One day those six hundred thousand will rise out of their graves, and demand restitution from all the insincere, whether they be here in Pakistan or settled abroad. There is no escaping this eventuality, because there has been ‘amanat may khayanat’ here.’

For my part I pray and say Pakistan Zindabad. The sacrifice of the many shall not go waste. In-sha-Allah.

*translated and paraphrased from Maulana Tariq Jamil. All credits are due to him. The figure of six hundred thousand death is presumably only the Muslim number, as many Hindus and Sikhs also perished. Total figures vary, reaching upto 1.5 mn in some estimates.

Independence Day Revisited

Juggoo, as was his wont, woke early and went down. Prayers and the initial cup of tea done, he had washed and changed. Out came the expensive, white shalwar qameez. Now he was sitting  on the bench outside the halwa shop.image

The road, rather gali, was quiet. He had not opened the shop. Normally by now, they would have been stirring. But today was August 14th and not much was going to open today. And in the quiet of the morning Juggoo’s thoughts traveled back these intervening decades to the early days of time. Time as he had measured it, all his life. Back to Ramadhan 1947, the month of August. A time of hope!

Juggoo had woken early and had cleaned the shop front and footpath. He placed the various trays in their place and then rushed off to clean up and get ready. It was an exciting day. His father would be coming down soon and will want him ready. There could be no excuses for delay, as punctuality was part of his upbringing.

When Juggoo came down, dressed in a kurta and pyjama, his father was ready and sitting on the bench. Without a word or much ado he got up and both of them set off purposefully. They were to reach Bunder Road well in time, so that they could see the parade. It was expected that the Quaid will be visible from an easy vantage point. Juggoo understood the enormity of the occasion, even though he was twelve years old. Today 27th Ramadhan, Allah had blessed his struggling people with a homeland. Where they could be safe, belong and do all the goodness they wanted.

In the end it had been awe inspiring. As the car came down the road, the murmur grew. It converted to cries of Allah u Akbar and Pakistan Zindabad, when the Quaid was near. One could see him waving and Liaquat Ali sitting besides him also smiling and waving. The love felt for this extraordinary Quaid was so visible. Juggoo himself had shed some tears when he saw the Quaid waving. He could die for this person and also die for what we had made today. This was his home, his identity and his Pakistan.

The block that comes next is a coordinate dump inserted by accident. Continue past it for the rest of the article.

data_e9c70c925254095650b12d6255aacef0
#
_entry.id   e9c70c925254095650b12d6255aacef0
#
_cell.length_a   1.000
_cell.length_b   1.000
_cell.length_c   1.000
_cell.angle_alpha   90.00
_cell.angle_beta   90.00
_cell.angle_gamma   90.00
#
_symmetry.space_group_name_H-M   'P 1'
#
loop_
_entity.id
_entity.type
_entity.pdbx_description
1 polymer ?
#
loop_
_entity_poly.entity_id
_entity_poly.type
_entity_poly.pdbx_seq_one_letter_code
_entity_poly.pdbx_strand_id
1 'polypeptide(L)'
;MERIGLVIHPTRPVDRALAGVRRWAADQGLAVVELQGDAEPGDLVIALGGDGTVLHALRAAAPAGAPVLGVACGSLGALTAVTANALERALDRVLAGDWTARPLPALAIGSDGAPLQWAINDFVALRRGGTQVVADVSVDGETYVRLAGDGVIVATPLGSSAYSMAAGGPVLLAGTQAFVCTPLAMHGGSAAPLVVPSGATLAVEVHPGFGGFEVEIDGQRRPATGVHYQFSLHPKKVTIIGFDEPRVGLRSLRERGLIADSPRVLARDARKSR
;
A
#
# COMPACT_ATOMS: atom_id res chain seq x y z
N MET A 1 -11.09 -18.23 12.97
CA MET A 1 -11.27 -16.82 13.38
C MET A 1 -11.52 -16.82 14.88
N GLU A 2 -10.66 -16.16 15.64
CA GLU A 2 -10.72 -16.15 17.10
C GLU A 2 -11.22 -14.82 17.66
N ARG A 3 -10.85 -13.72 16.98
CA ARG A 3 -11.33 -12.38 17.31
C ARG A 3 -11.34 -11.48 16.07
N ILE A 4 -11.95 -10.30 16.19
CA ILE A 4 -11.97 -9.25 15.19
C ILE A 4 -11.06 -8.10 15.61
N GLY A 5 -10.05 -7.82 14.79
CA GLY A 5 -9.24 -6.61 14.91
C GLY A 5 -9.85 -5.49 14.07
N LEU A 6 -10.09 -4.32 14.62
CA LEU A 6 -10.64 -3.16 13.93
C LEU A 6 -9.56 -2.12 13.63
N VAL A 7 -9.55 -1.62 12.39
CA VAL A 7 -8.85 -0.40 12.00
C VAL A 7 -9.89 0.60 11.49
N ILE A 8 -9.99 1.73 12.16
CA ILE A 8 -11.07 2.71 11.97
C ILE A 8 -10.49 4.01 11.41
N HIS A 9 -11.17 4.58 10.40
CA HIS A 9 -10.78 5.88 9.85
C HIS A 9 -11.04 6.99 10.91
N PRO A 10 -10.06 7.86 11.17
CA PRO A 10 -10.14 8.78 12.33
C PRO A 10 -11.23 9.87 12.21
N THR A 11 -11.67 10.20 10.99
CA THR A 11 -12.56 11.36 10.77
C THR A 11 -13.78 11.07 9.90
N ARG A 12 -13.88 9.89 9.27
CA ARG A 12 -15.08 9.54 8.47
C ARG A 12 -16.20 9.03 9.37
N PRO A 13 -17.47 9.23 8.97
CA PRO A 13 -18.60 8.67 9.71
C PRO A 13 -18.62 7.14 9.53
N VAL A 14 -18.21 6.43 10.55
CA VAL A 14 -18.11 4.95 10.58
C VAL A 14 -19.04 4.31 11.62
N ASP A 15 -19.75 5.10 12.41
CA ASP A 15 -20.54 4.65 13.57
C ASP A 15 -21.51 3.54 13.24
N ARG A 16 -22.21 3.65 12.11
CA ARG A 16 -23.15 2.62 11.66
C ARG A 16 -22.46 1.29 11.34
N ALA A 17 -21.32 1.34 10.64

Juggoo’s thoughts rocked back to 2014, the present. His grandson was there in front of him. Smiling, smart and and also understanding what the occasion was. Juggoo, satisfied that Sheheryar was ready, leaned over and kissed his forehead. Sixty-seven years had gone by; He was now at the end of his time and this boy of thirteen was beginning his. They were going off together with some others and were to do a march down to the Quaids Mazaar and honour the one man in this land who should be honoured without any reservation by anyone. Because his gift to us was so great and so stunningly beautiful.

Against all odds Juggoo was hopeful today. This boy was so different from his father. He cared. He cared for this place and because he cared, so he believed and he wanted it to be right and sustained. He thought in centuries and not in moments. The father had not treated or valued the Quaids gift and squandered it, in frivolousness and pettiness. This one is so different. Large hearted and understanding the larger purpose of this land. It was a land for righteousness, freedom and happiness. Sheheryars generation will take it back to its rightful place. Today at the Quaids Mazaar, Sheheryar will pray to Allah and promise that he and his friends will deliver the Quaids dream. Bring peace to this land and its long suffering and searching people. There might be pain and darkness along the way, but InShallah this will happen. Our paths are set on this vision.

Letter to Pakistan

pak flag

Printed in Newsline Magazine – August 2012

Dear Pakistan,

I dreamt last night of a young boy who was cowering behind a trunk in a railway bogey. In the background, there were screams, gunfire and one could smell blood. Not to forget the broken bodies. They were everywhere! Then, the dream cut to another scene and suddenly this train arrived at a railway station, the young boy was lifted out of the bogey and there were shouts of relief, as others were also carried to safety. There it is, the signboard says Lahore Railway Station and is that not my father there lying on the platform in shock? He has survived but he has seen hell, my dear Pakistan. At the ripe young age of 14 he has seen hell. Awful dream and I woke with a start, in a sweat remembering those millions in 1947, who suffered just to be with you. Just to belong.

Years later when that boy had become my father, he told me the story. Of the great aspirations and love which went with the commitment to abandon all in India and migrate to Pakistan. For him the horrible events along the way, defined his love for you. It was worth it to give all that for a land where he would be free. Where he could live, marry, earn and not be considered lower than others. Not for skin, nor for sect or religion, nor for his language. He thought it was worth it, for the home this country gave to him for almost six decades. Right up to his last months, then a wasting disease took him to a more permanent abode.

I am so sorry Pakistan, because somewhere in the middle, while still loving and pining for you, I went away, I went abroad for long stints. Did not show the same dedication my father did. As justification I thought I shall earn and give back to my land. My commercial training and reasoning kicking in! Only, money never equates to action and sharing pain. When I came back, you had been robbed. I had left you undefended and they had come, raped and pillaged you and left you distressed. My fault. I did not consider that my home was worth raising my voice for.

Well I have been back many years now and have seen some light at the end of the tunnel. These young ones they are more like my father. They are ready to live for a cause. Oh I know you would say that the vast masses are insensitive and uncaring. But do not lose hope, my dear Pakistan. These young ones have a vision and a story they believe in and are beginning to awaken. The big, long slumber is over. They have a finger on your pulse, they know you are alive. My dear Pakistan, I feel you will finally get the leaders and people you deserve.

Inshallah.

Oh yes, I meant to write and say to you Happy Independence Day. A very Happy 65th Birthday!

Your hopeful citizen

Sarfaraz